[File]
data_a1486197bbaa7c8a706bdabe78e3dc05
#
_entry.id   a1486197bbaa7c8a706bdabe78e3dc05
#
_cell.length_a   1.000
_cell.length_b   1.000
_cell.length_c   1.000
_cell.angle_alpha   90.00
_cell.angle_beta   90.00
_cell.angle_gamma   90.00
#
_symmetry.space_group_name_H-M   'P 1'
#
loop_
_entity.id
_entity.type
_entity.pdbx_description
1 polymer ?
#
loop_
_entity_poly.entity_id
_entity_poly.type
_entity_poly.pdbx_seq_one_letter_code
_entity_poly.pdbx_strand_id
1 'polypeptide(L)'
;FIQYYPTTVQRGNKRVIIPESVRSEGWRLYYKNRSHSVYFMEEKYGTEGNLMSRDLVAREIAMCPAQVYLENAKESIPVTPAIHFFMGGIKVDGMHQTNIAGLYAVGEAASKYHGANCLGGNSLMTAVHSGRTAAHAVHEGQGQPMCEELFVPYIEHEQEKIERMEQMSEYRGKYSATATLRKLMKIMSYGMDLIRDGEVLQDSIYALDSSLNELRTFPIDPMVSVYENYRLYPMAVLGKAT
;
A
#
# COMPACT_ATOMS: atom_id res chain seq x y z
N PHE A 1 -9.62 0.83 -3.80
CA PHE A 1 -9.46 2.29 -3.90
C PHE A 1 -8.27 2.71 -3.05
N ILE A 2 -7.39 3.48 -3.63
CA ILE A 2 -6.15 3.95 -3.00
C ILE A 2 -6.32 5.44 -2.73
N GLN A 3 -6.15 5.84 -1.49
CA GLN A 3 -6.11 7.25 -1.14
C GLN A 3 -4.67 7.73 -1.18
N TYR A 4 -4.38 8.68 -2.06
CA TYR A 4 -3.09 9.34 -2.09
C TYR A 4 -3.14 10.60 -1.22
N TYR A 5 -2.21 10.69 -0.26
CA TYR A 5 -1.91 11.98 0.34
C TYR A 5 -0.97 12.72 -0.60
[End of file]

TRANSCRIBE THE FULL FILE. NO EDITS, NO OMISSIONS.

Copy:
data_a1486197bbaa7c8a706bdabe78e3dc05
#
_entry.id   a1486197bbaa7c8a706bdabe78e3dc05
#
_cell.length_a   1.000
_cell.length_b   1.000
_cell.length_c   1.000
_cell.angle_alpha   90.00
_cell.angle_beta   90.00
_cell.angle_gamma   90.00
#
_symmetry.space_group_name_H-M   'P 1'
#
loop_
_entity.id
_entity.type
_entity.pdbx_description
1 polymer ?
#
loop_
_entity_poly.entity_id
_entity_poly.type
_entity_poly.pdbx_seq_one_letter_code
_entity_poly.pdbx_strand_id
1 'polypeptide(L)'
;FIQYYPTTVQRGNKRVIIPESVRSEGWRLYYKNRSHSVYFMEEKYGTEGNLMSRDLVAREIAMCPAQVYLENAKESIPVTPAIHFFMGGIKVDGMHQTNIAGLYAVGEAASKYHGANCLGGNSLMTAVHSGRTAAHAVHEGQGQPMCEELFVPYIEHEQEKIERMEQMSEYRGKYSATATLRKLMKIMSYGMDLIRDGEVLQDSIYALDSSLNELRTFPIDPMVSVYENYRLYPMAVLGKAT
;
A
#
# COMPACT_ATOMS: atom_id res chain seq x y z
N PHE A 1 -9.62 0.83 -3.80
CA PHE A 1 -9.46 2.29 -3.90
C PHE A 1 -8.27 2.71 -3.05
N ILE A 2 -7.39 3.48 -3.63
CA ILE A 2 -6.15 3.95 -3.00
C ILE A 2 -6.32 5.44 -2.73
N GLN A 3 -6.15 5.84 -1.49
CA GLN A 3 -6.11 7.25 -1.14
C GLN A 3 -4.67 7.73 -1.18
N TYR A 4 -4.38 8.68 -2.06
CA TYR A 4 -3.09 9.34 -2.09
C TYR A 4 -3.14 10.60 -1.22
N TYR A 5 -2.21 10.69 -0.26
CA TYR A 5 -1.91 11.98 0.34
C TYR A 5 -0.97 12.72 -0.60